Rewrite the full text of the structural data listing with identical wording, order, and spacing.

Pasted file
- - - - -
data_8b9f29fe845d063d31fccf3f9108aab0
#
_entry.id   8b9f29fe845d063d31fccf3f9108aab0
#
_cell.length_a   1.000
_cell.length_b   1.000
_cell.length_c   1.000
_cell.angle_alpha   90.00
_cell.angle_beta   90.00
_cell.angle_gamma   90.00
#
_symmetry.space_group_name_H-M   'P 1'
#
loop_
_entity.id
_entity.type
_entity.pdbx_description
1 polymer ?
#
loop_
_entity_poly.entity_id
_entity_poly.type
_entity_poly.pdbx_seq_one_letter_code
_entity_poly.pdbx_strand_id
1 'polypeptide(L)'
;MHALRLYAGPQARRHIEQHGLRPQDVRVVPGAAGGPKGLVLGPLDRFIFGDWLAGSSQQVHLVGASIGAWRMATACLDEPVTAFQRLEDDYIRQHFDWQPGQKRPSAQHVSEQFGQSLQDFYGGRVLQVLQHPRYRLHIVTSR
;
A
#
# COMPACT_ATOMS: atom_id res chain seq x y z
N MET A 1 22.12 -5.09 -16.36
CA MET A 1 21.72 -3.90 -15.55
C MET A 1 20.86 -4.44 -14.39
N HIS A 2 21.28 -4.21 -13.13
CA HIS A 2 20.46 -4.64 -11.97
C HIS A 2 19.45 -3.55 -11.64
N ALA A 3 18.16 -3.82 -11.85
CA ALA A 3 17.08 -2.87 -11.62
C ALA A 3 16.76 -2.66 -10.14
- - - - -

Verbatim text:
data_8b9f29fe845d063d31fccf3f9108aab0
#
_entry.id   8b9f29fe845d063d31fccf3f9108aab0
#
_cell.length_a   1.000
_cell.length_b   1.000
_cell.length_c   1.000
_cell.angle_alpha   90.00
_cell.angle_beta   90.00
_cell.angle_gamma   90.00
#
_symmetry.space_group_name_H-M   'P 1'
#
loop_
_entity.id
_entity.type
_entity.pdbx_description
1 polymer ?
#
loop_
_entity_poly.entity_id
_entity_poly.type
_entity_poly.pdbx_seq_one_letter_code
_entity_poly.pdbx_strand_id
1 'polypeptide(L)'
;MHALRLYAGPQARRHIEQHGLRPQDVRVVPGAAGGPKGLVLGPLDRFIFGDWLAGSSQQVHLVGASIGAWRMATACLDEPVTAFQRLEDDYIRQHFDWQPGQKRPSAQHVSEQFGQSLQDFYGGRVLQVLQHPRYRLHIVTSR
;
A
#
# COMPACT_ATOMS: atom_id res chain seq x y z
N MET A 1 22.12 -5.09 -16.36
CA MET A 1 21.72 -3.90 -15.55
C MET A 1 20.86 -4.44 -14.39
N HIS A 2 21.28 -4.21 -13.13
CA HIS A 2 20.46 -4.64 -11.97
C HIS A 2 19.45 -3.55 -11.64
N ALA A 3 18.16 -3.82 -11.85
CA ALA A 3 17.08 -2.87 -11.62
C ALA A 3 16.76 -2.66 -10.14